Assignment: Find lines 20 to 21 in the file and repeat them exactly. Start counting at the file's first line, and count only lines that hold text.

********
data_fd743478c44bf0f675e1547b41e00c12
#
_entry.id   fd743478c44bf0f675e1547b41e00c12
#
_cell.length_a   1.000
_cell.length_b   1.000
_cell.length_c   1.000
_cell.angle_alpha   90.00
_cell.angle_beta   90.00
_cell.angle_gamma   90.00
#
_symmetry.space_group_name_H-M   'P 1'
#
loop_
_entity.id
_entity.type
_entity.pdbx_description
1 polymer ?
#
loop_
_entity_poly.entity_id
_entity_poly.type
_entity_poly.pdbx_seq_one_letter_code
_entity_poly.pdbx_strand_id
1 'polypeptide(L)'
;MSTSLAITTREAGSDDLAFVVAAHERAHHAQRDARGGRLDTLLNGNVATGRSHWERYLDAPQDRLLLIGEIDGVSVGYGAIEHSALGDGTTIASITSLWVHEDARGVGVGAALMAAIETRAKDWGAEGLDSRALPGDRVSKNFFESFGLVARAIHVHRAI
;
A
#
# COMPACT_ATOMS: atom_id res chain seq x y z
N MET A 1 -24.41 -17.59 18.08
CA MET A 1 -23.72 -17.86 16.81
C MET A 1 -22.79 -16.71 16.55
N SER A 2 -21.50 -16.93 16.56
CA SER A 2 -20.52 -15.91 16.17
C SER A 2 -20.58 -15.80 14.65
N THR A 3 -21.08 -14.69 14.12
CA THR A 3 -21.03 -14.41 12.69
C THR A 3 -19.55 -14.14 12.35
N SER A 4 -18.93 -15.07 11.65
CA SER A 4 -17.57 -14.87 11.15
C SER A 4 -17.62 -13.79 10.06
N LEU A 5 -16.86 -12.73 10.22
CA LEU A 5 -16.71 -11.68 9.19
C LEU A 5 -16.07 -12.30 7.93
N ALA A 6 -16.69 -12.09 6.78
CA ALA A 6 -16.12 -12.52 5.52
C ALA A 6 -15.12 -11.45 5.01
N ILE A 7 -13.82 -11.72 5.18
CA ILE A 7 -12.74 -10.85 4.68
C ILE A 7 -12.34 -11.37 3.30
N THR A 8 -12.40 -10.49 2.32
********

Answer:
loop_
_entity_poly.entity_id